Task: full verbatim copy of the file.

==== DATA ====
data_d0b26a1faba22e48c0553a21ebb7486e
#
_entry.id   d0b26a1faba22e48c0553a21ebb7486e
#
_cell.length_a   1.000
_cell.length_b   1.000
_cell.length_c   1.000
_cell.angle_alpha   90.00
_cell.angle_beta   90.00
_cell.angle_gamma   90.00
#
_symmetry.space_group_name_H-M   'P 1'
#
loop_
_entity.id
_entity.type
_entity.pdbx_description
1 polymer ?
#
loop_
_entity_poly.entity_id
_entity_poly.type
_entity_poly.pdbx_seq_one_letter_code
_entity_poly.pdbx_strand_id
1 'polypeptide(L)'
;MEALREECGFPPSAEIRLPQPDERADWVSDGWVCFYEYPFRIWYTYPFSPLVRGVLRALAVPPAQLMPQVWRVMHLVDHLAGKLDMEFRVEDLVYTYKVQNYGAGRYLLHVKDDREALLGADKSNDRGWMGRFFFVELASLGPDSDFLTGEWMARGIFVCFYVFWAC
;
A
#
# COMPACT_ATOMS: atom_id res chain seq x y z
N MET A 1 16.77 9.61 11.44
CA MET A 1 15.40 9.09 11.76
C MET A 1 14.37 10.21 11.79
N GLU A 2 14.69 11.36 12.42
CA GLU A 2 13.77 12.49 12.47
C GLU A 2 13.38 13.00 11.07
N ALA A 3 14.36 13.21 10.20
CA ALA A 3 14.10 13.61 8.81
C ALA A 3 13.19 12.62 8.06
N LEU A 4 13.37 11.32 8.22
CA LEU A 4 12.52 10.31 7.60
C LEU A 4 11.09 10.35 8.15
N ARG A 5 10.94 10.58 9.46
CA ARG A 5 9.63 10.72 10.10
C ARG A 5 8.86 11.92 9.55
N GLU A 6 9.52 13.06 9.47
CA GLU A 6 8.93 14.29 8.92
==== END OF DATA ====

data_d0b26a1faba22e48c0553a21ebb7486e
#
_entry.id   d0b26a1faba22e48c0553a21ebb7486e
#
_cell.length_a   1.000
_cell.length_b   1.000
_cell.length_c   1.000
_cell.angle_alpha   90.00
_cell.angle_beta   90.00
_cell.angle_gamma   90.00
#
_symmetry.space_group_name_H-M   'P 1'
#
loop_
_entity.id
_entity.type
_entity.pdbx_description
1 polymer ?
#
loop_
_entity_poly.entity_id
_entity_poly.type
_entity_poly.pdbx_seq_one_letter_code
_entity_poly.pdbx_strand_id
1 'polypeptide(L)'
;MEALREECGFPPSAEIRLPQPDERADWVSDGWVCFYEYPFRIWYTYPFSPLVRGVLRALAVPPAQLMPQVWRVMHLVDHLAGKLDMEFRVEDLVYTYKVQNYGAGRYLLHVKDDREALLGADKSNDRGWMGRFFFVELASLGPDSDFLTGEWMARGIFVCFYVFWAC
;
A
#
# COMPACT_ATOMS: atom_id res chain seq x y z
N MET A 1 16.77 9.61 11.44
CA MET A 1 15.40 9.09 11.76
C MET A 1 14.37 10.21 11.79
N GLU A 2 14.69 11.36 12.42
CA GLU A 2 13.77 12.49 12.47
C GLU A 2 13.38 13.00 11.07
N ALA A 3 14.36 13.21 10.20
CA ALA A 3 14.10 13.61 8.81
C ALA A 3 13.19 12.62 8.06
N LEU A 4 13.37 11.32 8.22
CA LEU A 4 12.52 10.31 7.60
C LEU A 4 11.09 10.35 8.15
N ARG A 5 10.94 10.58 9.46
CA ARG A 5 9.63 10.72 10.10
C ARG A 5 8.86 11.92 9.55
N GLU A 6 9.52 13.06 9.47
CA GLU A 6 8.93 14.29 8.92